Will the Air Force continue with its chief architect experiment? Kendall says maybe more is needed

Preston Dunlap announced his resignation on Monday.

The Department of the Air Force is facing an existential question over how to structure its leadership to further the advancement of technologies in a landscape that is increasingly reliant on new capabilities.

The Air Force saw its first ever chief architect, Preston Dunlap, resign Monday after three years of service, in what he called a “passing of the baton.”

Now the Air Force is questioning how it will continue to accelerate the development of technologies throughout its two military services, and that could mean the need for a chief architect is not warranted.

Air Force Secretary Frank Kendall said at the National Press Club Tuesday that the department is looking at next steps now.

“What I’m looking at right now is an organizational structure that is closer to being a program management type of structure, which has designed responsibilities of management responsibilities for the collection of the Air Force to see through battle management modernization programs,” Kendall said. “We don’t quite have that structure right now.”

Kendall noted that in the past, Air Force commands held that responsibility, but with the current structure that uses program managers with organizations overseeing individual programs, the service doesn’t have someone who is in charge of overseeing all the programs and ensuring they are tied together to perform functions as a whole.

That kind of overarching view is particularly important now because the Air Force and Defense Department are investing in technologies that build off each other. The Joint All Domain Command and Control (JADC2) program, a flagship system for DoD, brings together artificial intelligence and weapons systems over multiple domains to help make decisions faster.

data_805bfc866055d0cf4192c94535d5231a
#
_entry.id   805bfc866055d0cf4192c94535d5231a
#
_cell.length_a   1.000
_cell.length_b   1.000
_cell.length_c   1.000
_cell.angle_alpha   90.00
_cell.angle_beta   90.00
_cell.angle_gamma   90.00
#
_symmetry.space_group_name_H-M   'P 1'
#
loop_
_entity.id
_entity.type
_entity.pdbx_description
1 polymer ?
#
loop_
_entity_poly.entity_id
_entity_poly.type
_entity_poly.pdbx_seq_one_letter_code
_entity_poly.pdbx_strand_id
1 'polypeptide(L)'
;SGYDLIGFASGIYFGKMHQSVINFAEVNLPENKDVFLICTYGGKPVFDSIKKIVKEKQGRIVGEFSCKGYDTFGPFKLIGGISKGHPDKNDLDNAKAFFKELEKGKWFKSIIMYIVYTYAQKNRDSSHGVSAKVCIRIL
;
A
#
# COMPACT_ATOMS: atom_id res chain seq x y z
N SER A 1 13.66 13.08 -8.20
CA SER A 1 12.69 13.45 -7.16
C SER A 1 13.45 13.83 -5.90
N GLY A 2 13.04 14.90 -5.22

Within the Air Force itself the Advanced Battle Management System (ABMS) — a subset of JADC2 — creates an internet of things approach that allows sensors and other systems to work together and share data.

“I think we need to create something that has more that kind of responsibility of tying things together,” Kendall said of the chief architect position. “I haven’t even decided what we might call it yet, but we want to move in that direction. The Navy’s doing something similar for their overmatch program for their JADC2 approach. We think that’s a pretty good model. We’re probably going to do something that looks a little bit more like that.”

The chief architect’s mission was to “lead technical architectures for the entire Air and Space portfolio to enable accelerated agile delivery of integrated warfighter capabilities in support of national security objectives.”

That included a portfolio of more than $70 billion in acquisition, research and development.

Dunlap was heavily involved in ABMS and helped oversee some of the testing.

Upon the announcement of his retirement, Dunlap wrote on LinkedIn that he felt he made meaningful change, but advised the Air Force not fall into old habits while pushing forward with new technologies.

Dunlap left a list of warnings in his resignation letter.

“Let’s be careful to not:

  • Lull ourselves into complacency, when we should be running on all cylinders.
  • Distract ourselves with process, when we should be focused on delivering product.
  • Compete with each other, when we should be competing with China.
  • Defend our turf, when we should be defending our country.
  • Focus on input metrics, when we should be focused on output metrics.
  • Reinvent the wheel, when we should be leveraging each other.
  • Blame someone else, when we should be working on the same team.
  • Do things the same way, when we should be doing things better.
  • Buy the same things, when we should be buying what we need.
  • Be comfortable with the way things are, when we should be fighting for the way things should be.”

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